Earthquake felt across parts of UK

Image copyright British Geological Survey
Image caption A seismometer shows the earth’s movements on Saturday afternoon

A minor earthquake with a 4.4 magnitude has affected parts of Wales and England.

The quake was felt over all of Wales, most of western England, as far east as London and as far north as the southern edge of the Lake District, the British Geological Survey (BGS) said.

The epicentre was approximately 20km north-north-east of Swansea and at a depth of 7.4km, it added.

There have been no reports of serious damage or injuries.

Events of this magnitude happen in the UK every three to five years, the BGS said.

Roger Musson, from the BGS, said it was the largest earthquake in mainland Britain for the last 10 years – since one with a magnitude of 5.2 struck in 2008 in Market Rasen, Lincolnshire.

He said it was “relatively shallow” for a larger British earthquake. They are usually around 15-20km deep.

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Media caption“The whole building shook”: Roxanne Woolhouse describes the tremor

Dyfed Powys Police force said it had received “an extremely high volume” of calls relating to tremors.

South Wales Police urged the public to avoid calling the emergency services unless it was to report damage or injuries.

The tremors caused play to be held up at a Welsh Football League match at Port Talbot, 10 miles from Swansea, as the town’s team faced Taff’s Well.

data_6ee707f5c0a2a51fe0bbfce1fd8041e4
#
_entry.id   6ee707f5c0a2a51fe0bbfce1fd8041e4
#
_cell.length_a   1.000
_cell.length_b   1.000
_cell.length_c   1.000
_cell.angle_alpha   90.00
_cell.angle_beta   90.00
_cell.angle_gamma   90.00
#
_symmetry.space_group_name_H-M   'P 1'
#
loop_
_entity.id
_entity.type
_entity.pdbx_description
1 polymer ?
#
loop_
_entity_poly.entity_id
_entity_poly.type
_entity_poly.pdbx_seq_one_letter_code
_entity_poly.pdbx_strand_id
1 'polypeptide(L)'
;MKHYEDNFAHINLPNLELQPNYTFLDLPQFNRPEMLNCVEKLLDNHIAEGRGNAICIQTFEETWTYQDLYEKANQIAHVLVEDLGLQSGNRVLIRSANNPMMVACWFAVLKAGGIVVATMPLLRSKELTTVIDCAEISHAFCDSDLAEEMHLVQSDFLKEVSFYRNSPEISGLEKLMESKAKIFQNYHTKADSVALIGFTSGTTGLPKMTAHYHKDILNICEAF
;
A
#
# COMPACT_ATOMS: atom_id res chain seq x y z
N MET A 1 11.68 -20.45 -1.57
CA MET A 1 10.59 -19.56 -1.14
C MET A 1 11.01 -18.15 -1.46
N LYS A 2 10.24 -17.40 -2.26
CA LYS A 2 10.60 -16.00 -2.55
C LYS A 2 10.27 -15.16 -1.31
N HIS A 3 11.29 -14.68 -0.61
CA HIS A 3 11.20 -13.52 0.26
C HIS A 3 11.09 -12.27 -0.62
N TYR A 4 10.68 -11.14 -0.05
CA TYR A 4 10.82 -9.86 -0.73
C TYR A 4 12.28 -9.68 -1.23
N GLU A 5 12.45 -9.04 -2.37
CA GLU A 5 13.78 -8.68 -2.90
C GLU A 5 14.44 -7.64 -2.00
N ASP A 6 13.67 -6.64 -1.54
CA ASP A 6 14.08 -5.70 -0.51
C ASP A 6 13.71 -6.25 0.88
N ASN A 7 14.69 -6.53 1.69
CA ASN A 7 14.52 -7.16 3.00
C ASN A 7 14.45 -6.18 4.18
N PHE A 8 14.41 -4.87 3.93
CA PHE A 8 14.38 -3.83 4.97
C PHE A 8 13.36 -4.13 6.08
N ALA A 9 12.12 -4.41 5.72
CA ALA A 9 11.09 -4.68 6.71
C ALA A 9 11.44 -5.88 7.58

A tweet from Port Talbot’s Twitter account said: “Temporary stop in play. A recorded earthquake in the area. Incredible.”

Steven Clathworthy, who lives near Bridgend, south Wales, said he heard a bang and the settee moved.

“All the neighbours were out asking ‘what’s happening?'” he said.

Image copyright US Geological Survey

Bryan Jones, 72, of Treorchy, Rhondda Cynon Taff, said: “It was like a tremor but it was quite frightening for my granddaughter – she swore a little bit and my wife got up asking ‘What was that?'”

‘The walls cracked’

Vera Sanderberg, from Croyde in north Devon, said she felt her house shake.

“The neighbour’s horses bolted,” she said.

“It was just a split second. We can’t see anything damaged.”

In Cheltenham, Paul Samway said it felt like “a washing machine breaking down”.

“We heard the walls crack and there was a bit of juddering,” he added.

“We thought nothing of it until we saw reports from other people on social media.”

Image caption The epicentre was approximately 20km north-north-east of Swansea in south Wales

Louise Craig, from Connah’s Quay in north Wales, said it was “the most excitement I’ve had on a Saturday afternoon for a while”.

“I get a lot of fat wood pigeons jumping up and down on my chimney and I first of all thought the noise was them but they must have put on a heck a lot of weight to make the house shake,” she told the BBC.

Donna Johnson in Caerphilly said she was “really scared”.

“The house started rocking, and I said, ‘oh my god the house is falling down’. We have a bungalow, and there is risk of subsidence here,” she told the BBC.

“I ran outside – I was shaking like a leaf… The cat went outside before me, so she must have known.”

Sue Field in Shifnal, Shropshire, said she felt the tremors from her armchair.

“I thought I’d had one too many wines for my birthday lunch,” she said.

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